Maximization of Hydrogen Peroxide Utilization in PEM H2O2 Electrolyzer for Efficient Power-to-Hydrogen Conversion

09 March 2023, Version 1
This content is a preprint and has not undergone peer review at the time of posting.


The hydrogen peroxide electrolyzer (HPEL) is the workhorse for the energy storage system based on the electrochemical cycle of H2O2. The high H2O2 utilization towards power-to-hydrogen conversion (EH2O2-HER) in the HPEL is essential to ensure the efficiency and cyclability of the system. Unfortunately, the disproportionation of H2O2 at the anode and its crossover to the cathode in a proton exchange membrane (PEM) HPEL is detrimental to H2O2 utilization and must be mitigated. This work investigates the effects of catalyst type, catalyst loading, and membrane thickness on H2O2 utilization in PEM HPEL. The results show that cobalt- and nitrogen-doped carbon (Co-N-C) catalyst exhibits higher H2O2 utilization than the Fe-N-C and Pt/C catalysts due to its higher selectivity towards the hydrogen peroxide oxidation reaction (HPOR) and the lesser H2O2 disproportionation reaction (HPDR). Increasing the loading of the Co-N-C catalyst and membrane thickness can effectively inhibit the H2O2-crossover and improve the H2O2 utilization. On the other hand, the portion of HPDR and the ohmic loss increases with the catalyst loading and membrane thickness, respectively. A maximum H2O2 utilization of over 98% can be achieved by balancing these factors and the cell operating condition. These results provide valuable guides to the catalyst design and device optimization for highly efficient energy storage systems based on the electrochemical H2O2-H2 cycle.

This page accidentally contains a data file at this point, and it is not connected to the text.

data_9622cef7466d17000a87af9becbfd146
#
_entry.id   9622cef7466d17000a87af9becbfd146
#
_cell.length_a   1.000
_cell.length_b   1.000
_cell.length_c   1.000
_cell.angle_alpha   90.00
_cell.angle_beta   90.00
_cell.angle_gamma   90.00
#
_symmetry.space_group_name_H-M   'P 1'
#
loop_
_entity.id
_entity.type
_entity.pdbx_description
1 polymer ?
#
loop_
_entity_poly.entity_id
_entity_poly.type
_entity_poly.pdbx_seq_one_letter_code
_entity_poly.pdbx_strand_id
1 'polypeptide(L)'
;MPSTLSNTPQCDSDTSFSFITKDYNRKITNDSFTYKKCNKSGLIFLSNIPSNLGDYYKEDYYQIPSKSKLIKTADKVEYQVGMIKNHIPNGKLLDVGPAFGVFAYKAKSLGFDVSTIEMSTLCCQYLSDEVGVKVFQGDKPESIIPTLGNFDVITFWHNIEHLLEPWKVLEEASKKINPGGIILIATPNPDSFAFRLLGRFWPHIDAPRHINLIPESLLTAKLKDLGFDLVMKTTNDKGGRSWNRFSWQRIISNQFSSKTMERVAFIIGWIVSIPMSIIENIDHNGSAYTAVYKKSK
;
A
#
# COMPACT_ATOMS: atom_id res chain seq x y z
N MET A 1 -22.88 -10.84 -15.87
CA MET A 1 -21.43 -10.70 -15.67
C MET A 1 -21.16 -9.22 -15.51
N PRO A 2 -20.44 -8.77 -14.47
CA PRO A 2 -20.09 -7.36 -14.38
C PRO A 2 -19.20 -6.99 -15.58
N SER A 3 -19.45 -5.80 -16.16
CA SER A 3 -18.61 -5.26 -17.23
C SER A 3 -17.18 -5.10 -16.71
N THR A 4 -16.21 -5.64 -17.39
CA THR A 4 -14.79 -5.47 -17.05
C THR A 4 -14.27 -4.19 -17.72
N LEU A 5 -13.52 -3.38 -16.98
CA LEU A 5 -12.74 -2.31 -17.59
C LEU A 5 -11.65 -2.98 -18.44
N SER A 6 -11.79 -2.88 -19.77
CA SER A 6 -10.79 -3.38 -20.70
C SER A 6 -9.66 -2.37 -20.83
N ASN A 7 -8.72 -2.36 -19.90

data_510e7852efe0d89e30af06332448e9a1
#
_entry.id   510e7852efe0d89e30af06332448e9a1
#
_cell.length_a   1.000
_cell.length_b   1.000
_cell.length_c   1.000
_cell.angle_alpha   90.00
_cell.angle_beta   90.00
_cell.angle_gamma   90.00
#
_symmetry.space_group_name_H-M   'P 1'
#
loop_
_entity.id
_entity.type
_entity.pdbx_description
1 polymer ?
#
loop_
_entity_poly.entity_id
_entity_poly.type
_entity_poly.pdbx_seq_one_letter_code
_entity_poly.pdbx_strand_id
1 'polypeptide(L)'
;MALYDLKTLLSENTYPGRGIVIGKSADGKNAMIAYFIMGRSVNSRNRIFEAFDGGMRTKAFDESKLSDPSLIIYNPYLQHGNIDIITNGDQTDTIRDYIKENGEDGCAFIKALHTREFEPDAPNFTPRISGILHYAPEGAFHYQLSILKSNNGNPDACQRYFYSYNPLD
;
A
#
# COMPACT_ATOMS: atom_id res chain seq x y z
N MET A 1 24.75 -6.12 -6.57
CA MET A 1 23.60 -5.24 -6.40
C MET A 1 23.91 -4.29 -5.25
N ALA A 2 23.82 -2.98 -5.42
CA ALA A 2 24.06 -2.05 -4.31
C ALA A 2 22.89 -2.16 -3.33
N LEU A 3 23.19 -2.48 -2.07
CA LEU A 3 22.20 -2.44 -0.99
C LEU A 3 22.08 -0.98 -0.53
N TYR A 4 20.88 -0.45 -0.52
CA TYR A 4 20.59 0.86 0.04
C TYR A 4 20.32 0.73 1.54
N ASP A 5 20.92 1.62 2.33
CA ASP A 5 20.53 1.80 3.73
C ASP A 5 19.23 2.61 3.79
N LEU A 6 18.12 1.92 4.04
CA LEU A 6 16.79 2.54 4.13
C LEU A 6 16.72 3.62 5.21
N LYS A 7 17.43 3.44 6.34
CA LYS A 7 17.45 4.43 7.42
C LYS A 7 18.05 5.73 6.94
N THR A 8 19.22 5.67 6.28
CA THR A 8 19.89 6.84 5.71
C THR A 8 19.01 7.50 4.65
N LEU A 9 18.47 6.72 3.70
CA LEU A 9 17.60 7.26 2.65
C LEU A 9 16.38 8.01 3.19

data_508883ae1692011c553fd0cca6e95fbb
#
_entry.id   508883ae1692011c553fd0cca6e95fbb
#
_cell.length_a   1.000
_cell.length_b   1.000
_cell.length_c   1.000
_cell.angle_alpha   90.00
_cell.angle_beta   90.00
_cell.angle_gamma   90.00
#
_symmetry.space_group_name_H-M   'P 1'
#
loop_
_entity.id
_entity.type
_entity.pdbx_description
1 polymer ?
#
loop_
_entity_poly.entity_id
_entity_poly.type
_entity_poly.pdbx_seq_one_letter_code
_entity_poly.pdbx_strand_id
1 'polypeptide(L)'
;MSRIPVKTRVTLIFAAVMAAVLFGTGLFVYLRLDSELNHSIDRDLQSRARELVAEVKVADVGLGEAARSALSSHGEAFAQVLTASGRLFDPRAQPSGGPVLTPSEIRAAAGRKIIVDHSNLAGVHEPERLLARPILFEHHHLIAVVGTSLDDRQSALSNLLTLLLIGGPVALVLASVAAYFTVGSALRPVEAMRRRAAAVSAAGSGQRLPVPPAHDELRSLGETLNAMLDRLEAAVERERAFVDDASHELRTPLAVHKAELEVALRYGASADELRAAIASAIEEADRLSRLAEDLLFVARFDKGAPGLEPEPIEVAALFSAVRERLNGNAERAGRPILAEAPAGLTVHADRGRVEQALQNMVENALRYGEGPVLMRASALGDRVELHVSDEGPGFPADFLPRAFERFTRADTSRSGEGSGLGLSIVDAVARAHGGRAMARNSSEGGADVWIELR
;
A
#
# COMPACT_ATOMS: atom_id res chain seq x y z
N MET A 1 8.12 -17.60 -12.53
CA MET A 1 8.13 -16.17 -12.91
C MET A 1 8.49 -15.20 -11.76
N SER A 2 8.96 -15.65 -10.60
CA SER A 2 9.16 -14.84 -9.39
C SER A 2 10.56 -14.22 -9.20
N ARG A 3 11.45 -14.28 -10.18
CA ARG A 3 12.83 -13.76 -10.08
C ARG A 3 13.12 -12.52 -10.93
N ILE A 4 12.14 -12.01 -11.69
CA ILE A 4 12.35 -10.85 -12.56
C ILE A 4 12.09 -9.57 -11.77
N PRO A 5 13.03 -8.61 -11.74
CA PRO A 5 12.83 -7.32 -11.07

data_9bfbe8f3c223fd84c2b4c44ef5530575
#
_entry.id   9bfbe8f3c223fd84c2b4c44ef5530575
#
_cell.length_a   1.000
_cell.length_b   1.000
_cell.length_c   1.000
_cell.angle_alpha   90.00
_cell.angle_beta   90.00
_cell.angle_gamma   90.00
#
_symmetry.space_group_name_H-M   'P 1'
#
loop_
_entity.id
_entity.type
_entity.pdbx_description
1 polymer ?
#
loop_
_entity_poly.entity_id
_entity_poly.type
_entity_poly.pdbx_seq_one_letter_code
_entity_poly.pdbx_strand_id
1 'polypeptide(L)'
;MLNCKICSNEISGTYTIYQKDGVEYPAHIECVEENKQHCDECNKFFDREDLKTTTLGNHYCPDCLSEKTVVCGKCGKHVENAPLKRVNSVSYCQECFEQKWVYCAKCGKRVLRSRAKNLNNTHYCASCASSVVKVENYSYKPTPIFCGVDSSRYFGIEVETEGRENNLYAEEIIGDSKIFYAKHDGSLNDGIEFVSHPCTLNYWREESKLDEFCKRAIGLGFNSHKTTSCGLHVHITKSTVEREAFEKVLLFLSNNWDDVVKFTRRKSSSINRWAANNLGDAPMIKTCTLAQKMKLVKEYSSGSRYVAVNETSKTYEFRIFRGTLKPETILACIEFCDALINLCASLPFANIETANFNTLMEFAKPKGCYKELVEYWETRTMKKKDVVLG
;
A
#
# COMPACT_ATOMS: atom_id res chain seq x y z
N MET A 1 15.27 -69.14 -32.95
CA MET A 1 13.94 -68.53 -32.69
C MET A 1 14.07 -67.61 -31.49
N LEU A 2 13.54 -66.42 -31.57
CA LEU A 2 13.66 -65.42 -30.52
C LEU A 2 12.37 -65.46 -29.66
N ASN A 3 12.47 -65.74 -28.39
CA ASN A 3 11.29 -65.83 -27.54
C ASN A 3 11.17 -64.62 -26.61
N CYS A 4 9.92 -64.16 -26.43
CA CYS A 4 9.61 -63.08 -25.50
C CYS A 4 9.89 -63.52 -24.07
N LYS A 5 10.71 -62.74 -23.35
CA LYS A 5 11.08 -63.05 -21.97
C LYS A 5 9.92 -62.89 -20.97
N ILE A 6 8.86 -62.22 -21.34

Power-to-hydrogen conversion
energy storage
hydrogen peroxide electrolyzer
PGM-free catalyst
Co-N-C catalyst

Supplementary materials

Supplementary Information
Supplementary Information for "Maximization of Hydrogen Peroxide Utilization in PEM H2O2 Electrolyzer for Efficient Power-to-Hydrogen Conversion"


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